New Forbes Advisor Report Finds Americans Are Highly Concerned About Their FI’s Stability
By W.B. King
The failure of the tech-catering Silicon Valley Bank (SVP), with more than $200 billion in assets, is a striking example of a once-trusted banking institution going belly up. The New York-based Signature Bank, with roughly $110 billion in assets, also failed due to what the FDIC deemed was “poor management” — a similar finding the Federal Reserve had when investigating SVP’s demise — lack of internal risk management.
While President Joe Biden stated the following on March 13, 2023, “Americans can have confidence that the banking system is safe. Your deposits will be there when you need them,” the noted financial catastrophes, among others, are causing customers to question the viability of their financial institutions, according to a recent Forbes Advisor report.
Despite 68% of respondents saying they felt “confident” in the government’s ability to “prevent a banking crisis,” 78% of survey participants “expressed concern” that the U.S. is headed for a financial recession similar to the late 2007 to 2009 Great Recession.
Fear of Losing Access to Funds
Commissioned by Forbes Advisor and conducted by market research company OnePoll, in accordance with the Market Research Society’s code of conduct, the online survey polled 1,000 U.S. adults with active bank accounts. Data was collected from Mar. 23 to Mar. 28, 2023.
“Fifty-eight percent of consumers who bank with small to mid-sized financial institutions are considering moving their money to a larger bank,” the report stated. “At least 48% of consumers think it’s worth paying higher monthly account fees for a bank account at a more established bank.” These findings were consistent from Gen Zers to baby boomers with 39% of respondents saying they were “very concerned” and roughly 38% noting “somewhat concerned.”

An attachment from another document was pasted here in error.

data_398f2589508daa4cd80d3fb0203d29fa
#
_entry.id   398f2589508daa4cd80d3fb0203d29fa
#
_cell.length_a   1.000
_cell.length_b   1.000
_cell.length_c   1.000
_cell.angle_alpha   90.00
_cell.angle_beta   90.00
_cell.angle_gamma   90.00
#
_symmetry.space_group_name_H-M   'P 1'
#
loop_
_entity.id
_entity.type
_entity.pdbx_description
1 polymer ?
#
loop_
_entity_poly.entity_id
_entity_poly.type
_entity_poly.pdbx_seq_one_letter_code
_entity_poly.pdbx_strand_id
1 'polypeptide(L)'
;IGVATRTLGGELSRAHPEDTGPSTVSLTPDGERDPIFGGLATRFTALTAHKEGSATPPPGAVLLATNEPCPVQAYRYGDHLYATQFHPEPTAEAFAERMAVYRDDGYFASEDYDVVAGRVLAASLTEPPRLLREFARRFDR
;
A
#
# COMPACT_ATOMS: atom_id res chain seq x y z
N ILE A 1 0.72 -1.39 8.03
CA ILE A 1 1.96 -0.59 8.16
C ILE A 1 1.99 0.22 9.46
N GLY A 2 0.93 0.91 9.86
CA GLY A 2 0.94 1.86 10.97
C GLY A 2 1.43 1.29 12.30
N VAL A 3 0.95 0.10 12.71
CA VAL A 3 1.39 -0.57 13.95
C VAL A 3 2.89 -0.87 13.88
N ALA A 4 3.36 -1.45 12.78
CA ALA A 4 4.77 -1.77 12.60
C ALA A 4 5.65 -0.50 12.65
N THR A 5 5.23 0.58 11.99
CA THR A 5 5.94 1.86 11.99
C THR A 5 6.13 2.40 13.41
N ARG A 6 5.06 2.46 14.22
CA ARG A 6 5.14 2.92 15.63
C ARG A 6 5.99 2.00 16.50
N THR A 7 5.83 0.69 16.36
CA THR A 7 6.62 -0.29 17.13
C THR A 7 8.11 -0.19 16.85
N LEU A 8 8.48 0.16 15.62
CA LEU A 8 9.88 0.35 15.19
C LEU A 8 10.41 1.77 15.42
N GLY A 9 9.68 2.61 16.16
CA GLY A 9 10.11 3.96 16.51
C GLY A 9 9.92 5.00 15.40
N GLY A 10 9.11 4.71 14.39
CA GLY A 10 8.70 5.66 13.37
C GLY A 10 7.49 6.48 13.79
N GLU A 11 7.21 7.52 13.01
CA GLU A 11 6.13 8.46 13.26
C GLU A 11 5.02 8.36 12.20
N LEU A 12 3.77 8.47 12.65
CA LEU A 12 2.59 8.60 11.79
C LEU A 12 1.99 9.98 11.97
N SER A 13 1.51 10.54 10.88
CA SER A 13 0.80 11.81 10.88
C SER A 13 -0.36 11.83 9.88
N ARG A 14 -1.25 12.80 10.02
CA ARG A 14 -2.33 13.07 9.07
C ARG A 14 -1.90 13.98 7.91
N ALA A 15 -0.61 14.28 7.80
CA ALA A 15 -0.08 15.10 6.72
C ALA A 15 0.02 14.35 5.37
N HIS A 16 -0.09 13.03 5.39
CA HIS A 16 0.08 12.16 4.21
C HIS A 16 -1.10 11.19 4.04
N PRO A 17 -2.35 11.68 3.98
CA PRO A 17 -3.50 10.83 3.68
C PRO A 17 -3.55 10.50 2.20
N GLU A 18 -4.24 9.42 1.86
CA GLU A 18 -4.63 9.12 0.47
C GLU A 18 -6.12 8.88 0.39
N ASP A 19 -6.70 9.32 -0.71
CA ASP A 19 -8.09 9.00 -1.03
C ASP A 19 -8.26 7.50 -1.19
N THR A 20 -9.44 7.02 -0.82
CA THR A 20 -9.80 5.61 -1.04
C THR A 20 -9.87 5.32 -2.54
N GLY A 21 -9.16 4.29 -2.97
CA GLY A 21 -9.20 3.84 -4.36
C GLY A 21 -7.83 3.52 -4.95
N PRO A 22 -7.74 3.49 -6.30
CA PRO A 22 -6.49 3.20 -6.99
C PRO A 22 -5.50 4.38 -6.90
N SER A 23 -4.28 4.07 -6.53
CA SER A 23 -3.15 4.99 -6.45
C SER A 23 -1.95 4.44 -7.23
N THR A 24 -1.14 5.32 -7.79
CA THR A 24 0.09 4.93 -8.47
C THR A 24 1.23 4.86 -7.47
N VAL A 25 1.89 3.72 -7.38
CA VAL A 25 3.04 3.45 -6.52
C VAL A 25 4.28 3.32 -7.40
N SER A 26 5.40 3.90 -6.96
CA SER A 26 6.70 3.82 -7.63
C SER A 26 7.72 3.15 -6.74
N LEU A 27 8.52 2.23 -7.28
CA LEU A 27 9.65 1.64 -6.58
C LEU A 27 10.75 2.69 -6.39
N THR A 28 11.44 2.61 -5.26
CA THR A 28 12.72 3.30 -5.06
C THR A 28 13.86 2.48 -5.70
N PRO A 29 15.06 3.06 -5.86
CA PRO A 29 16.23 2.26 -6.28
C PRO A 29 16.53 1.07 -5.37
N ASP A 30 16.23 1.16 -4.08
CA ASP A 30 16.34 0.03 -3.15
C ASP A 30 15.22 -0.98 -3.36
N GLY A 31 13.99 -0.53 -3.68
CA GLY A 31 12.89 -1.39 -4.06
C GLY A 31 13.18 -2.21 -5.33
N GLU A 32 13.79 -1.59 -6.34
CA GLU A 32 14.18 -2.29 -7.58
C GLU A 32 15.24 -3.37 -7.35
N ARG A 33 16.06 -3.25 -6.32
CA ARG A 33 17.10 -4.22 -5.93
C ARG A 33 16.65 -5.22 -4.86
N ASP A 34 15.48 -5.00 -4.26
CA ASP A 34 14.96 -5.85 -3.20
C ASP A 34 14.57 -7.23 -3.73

Perhaps more troubling, 75% of respondents “expressed concern about losing money or access to money” they’ve deposited at a financial institution. “A whopping 91% of respondents with household incomes of $150,000 or more said they’re concerned about losing money or access to their funds,” the report stated.
For the noted demographic ($150,000 or more in household income), the report found that 84% of Americans are considering moving their money to a larger financial institution.
“Conversely, only 25% of those who bring home less than $30,000 and bank with a smaller institution are thinking about transferring funds to a bigger bank,” the report noted.
Nearly half of those polled said they would pay higher monthly account fees for “superior checking accounts” at a “more established” bank. Many of those polled also believe a financial institution’s length of time in business indicates the level of security. “When asked which factor was most important when determining trust in a bank, the most popular response was longevity (25%), followed closely by brand recognition (23%),” the report found.
As a result of these concerns, the top five financial planning habits reported by those polled were: saving more (60%), spending less (56%), following a budget (46%), investing more (44%) and investing less (42%).
Forbes Advisor’s “recession-proof” financial advice includes:
Earn a high annual percentage yield (APY). “Keep your cash in a high-yield savings account—many charge no fees and offer APYs up to 5.00%, which can help protect against rising inflation. For funds you don’t need to access right away, consider opening a high-yield CD (certificate of deposit) — this will lock in a guaranteed rate, even if interest rates fall in the future.”
Consider a CD ladder. “This savings tactic involves opening multiple CDs with staggered terms. You could open a six-month, 12-month and 18-month CD to take advantage of higher promotional rates on longer terms and still regain access to cash every six months.”
Don’t exceed FDIC limits. “Keep your deposits in an FDIC-insured account or CD, and don’t exceed the $250,000 limit per account ownership category. Account ownership categories include single, joint, certain retirement accounts, revocable and irrevocable trusts and employee benefit plans. If you exceed the limit, look at ways to insure excess deposits.”